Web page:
There are really two types of Indian food in Kampala, upscale dinner places and quick lunch thali places. There are quite a few hidden haunts for thalis off Jinja road by Hotel Africana, all pretty good, and cheap, about 4000/=. For a dinner I liked that place on Tank Hill near the new IAA hospital.

          For take away, I became addicted to Chilli's chips liver. So bad for me, but so good. I also have an addiction to Nando's, but that is from years ago living in Harare.

          I agree with the Lebanese place in Garden City, always good, but too expensive in my opinion.

          Of course for local fare I defered to coworkers who often ordered from people who cooked wherever they could, alleys, the street, etc. If possible try the luwombo. Ask for it at every local restraunt, many will have it, but won't advertise. It is something (veg, chicken, meat, groundnut paste, mushrooms, etc) cooked in a banana leaf over a fire so it gets soupy and smoked.

          1. I would suggest "Ekitobelo" (not sure of the spelling)!! Great place for authentic Ugandan food. I believe it located somewhere after Mulago roundabout towards Kololo. My favorites tho would be the pork joints; great with some Pilsner beer!! :)

            1 Reply
            1. re: jerang

              Haven't seen Ekitobelo but I think I know the area you are talking about. Lately my wife and I have been visiting St Anthonys a lot which has really good luwombo and chicken stew. We've been going there for our traditional food fix.

              Prior to our going to St Anthonys we used to go to Christian Take away which she says has been around since she was a little girl. I can never remember exactly where it is but I think its behind Pioneer Mall or somewhere in that vacinity.

              We've also goon a few times to Faze 2 for pork which is pretty good because it is slow roasted rather than grilled, though I think I still prefer Zanzi overall.

              And definitely I need some Nile Special with my pork, makes it all the more delicious.

            2. This is great to see. Thank you all very much. I am heading to Kampala on 1/21 and hope to try several of these spots; I'll report back on those and any other good places we hit. I leave Kampala for Kinshasa on 1/25. Has anybody been there that could offer any suggestions?

              1. Ekitoobero is on Kitante Rd/Yusuf Lule Rd. The last time I was there, which was a while ago, the food was pretty good and the portions were huge. For matooke and luwombo, the luwombo is pretty decent at the Pearl Restaurant at Nommo Gallery up near State House, although it's a bit of a yuppie place. St. Anthony's is also good, and the Sambo Restaurant which is now down on Nkrumah/Nasser Road used to have a good reputation for Ugandan food as well.

                For pork, a lot of people used to swear by Deep Blue near Wandegeya, although I never ate there, and I've heard it's gone downhill somewhat. I thought Zanzi's was pretty good for the money, though I still think the old Outlook (near Ntinda) was better. Some people also like Rhino near Ntinda but I have only tried the Rhino near Nakulabye, which no longer exists. Has any one been to any of the Nakulabye places recently (like Nicodemus or its neighbors)? Also, Rise and Shine between Bukoto and Ntinda is very popular, but I have never been too impressed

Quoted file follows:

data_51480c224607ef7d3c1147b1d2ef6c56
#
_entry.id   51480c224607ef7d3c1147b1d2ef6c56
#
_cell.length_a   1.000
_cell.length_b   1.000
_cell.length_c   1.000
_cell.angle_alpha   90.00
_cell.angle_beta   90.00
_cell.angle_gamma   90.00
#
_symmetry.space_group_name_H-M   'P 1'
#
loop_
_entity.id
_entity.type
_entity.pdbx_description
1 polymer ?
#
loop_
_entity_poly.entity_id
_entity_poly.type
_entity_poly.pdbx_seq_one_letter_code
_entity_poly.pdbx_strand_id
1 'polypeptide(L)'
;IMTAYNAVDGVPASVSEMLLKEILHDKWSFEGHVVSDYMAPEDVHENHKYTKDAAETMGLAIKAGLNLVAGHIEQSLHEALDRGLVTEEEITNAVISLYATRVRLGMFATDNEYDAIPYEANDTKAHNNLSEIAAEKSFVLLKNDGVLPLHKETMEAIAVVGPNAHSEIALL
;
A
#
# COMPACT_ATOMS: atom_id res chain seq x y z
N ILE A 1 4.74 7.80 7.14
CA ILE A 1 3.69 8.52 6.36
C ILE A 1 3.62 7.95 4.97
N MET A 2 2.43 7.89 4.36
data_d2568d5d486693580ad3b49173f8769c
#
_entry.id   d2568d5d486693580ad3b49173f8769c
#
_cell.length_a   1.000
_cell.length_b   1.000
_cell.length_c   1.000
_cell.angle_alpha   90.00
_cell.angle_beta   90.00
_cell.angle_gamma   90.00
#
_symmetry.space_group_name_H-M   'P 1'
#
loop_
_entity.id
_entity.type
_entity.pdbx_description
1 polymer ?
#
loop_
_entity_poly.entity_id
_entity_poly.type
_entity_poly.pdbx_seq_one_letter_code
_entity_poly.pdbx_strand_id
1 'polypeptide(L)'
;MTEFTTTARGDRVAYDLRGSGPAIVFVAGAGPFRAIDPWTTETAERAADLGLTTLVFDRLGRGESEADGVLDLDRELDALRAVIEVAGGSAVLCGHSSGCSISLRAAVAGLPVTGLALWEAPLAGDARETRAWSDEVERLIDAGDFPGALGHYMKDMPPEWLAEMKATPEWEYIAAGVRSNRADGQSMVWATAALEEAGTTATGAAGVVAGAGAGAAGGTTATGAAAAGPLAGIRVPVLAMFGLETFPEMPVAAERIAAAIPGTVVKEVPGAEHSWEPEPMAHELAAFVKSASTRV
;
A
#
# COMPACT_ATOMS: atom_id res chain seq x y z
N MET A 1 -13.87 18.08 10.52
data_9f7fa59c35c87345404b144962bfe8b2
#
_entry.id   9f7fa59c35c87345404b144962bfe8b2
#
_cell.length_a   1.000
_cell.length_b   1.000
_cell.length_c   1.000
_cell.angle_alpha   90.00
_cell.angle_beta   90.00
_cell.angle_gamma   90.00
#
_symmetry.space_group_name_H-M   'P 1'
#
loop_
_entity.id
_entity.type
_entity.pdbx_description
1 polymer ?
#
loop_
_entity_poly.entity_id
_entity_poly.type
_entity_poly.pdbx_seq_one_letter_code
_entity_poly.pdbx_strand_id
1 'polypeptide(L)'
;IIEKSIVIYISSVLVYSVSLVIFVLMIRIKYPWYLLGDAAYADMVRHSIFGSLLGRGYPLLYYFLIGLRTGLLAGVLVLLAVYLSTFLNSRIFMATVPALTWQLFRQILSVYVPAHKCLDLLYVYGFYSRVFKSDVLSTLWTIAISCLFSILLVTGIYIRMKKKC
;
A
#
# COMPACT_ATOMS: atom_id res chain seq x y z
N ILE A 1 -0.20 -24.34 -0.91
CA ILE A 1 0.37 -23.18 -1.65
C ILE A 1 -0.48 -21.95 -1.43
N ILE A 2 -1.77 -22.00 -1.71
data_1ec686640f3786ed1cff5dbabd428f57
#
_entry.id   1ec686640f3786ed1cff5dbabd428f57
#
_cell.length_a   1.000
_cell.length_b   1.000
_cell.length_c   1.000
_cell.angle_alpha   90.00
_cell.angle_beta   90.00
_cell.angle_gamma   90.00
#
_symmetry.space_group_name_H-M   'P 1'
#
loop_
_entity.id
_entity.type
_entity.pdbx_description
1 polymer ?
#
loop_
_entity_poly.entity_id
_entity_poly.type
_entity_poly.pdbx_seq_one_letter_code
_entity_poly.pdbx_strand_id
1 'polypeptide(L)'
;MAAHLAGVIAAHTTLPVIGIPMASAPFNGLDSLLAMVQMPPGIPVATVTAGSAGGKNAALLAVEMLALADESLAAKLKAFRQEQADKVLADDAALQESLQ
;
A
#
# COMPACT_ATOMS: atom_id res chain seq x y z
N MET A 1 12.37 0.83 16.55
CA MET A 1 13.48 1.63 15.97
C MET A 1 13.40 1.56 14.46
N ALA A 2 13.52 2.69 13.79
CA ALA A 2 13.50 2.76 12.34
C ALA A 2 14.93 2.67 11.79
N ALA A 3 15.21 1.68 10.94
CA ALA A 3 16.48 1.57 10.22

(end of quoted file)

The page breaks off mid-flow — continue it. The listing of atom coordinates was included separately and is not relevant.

Sadly the Eritrean place which used to be at Kisementi is no longer. I don't know where it went. Also, there was an Ethiopian woman who used to cook out of her home near the old taxi park, and then the building she was cooking from was knocked down. Does anyone know where she might have relocated to?

                4 Replies
                1. re: jbl

                  That's sad news. I used to eat at the Eritrean tent all the time. I hope those families have moved on to bigger and better things. If anyone finds out what happened, please post.

                  I've also heard that Blue Mango is no more. Living in Bukoto, both BM and the places around Kisimenti were regular haunts for me.

                  Am interested to hear about any new places opening up that might replace these old favouries.

                  1. re: basileater

                    Blue Mango was still around (and going strong) when I left in January. I'm heading back for 6 weeks or so in May and will check it out, it would be a shame if it shut down. My wife and I liked going there because it's a nice atmosphere and it has food she will eat (chicken, chips!) and it was close to home.

                    The Bukoto area is building up rapidly these days, a big shopping center was just put in a little north of it close to the Ntinda crossroads. Sadly no restaurants were in at the time I left (it was still pretty empty except for a good size grocery stores and a couple small shops)

                    There's another big shopping area being built just a little before where Blue Mango and Kabira are.

                    1. re: basileater

                      Oh my god! I used to go to the Eritrian tent all the time, between the gapco gas station and la fountain!

                      yeah they closed, but the woman and the family is still there, they focus on there clothing making shop, opposite the tent so if you want to order food you knock on the door tell her what you want she makes it and then you come back later and pick it up.

                      Blue mango closed over rent/lanlord issues in Feb and the owner went back to England, so far nothing has replaced it which is crazy because it was doing really well!

                      One new thing in kampala, Italian to-go cheap places with food and ice cream are popping up, there are now three they are called "ciao ciao" One in Bugolobi, Kansanga, and Muyenga.

                    2. re: jbl

                      Unfortunate report on Ekitoobero: Went there for lunch today with a Ugandan acquaintance of mine. Semi-adequate service but, lord, the food was ABYSMAL.

                      Chicken luwombo: Dried-out stringy chicken with barely any meat on the bone. The breast had what could arguably be only a 1 mm layer of meat. One sad Irish potato. Interestingly, the Ugandan guy at the next table had a huge portion of chicken.

                      The starches, as usual, were plentiful, but the greens were bitter, and although we asked for more vegetables, they said the beans and such we wanted were "not ready." Nevertheless, my lunch partner had noticed that other tables were being served beans. When she asked, she was told that those other parties had come after us. WHAT kind of excuse is that?!? This is even AFTER we had said we'd wait for the additional vegetable sides.

                      What was the most disgusting was the akalo (steamed millet bread): One small bite and it was COMPLETELY FILLED with GRIT. Like I was eating a mouthful of sand. In fact, it was so evenly and finely distributed that I actually thought for one brief, shocked moment that it was supposed to taste like that.

                      Patrons there were mostly white tourists, and the few Ugandans eating possibly were on government expense accounts. There was no reason we should have paid Ush 30,000 for food worse than what I get daily at the canteen.

                      Maybe their evening grill is better, but I'd say: STAY AWAY.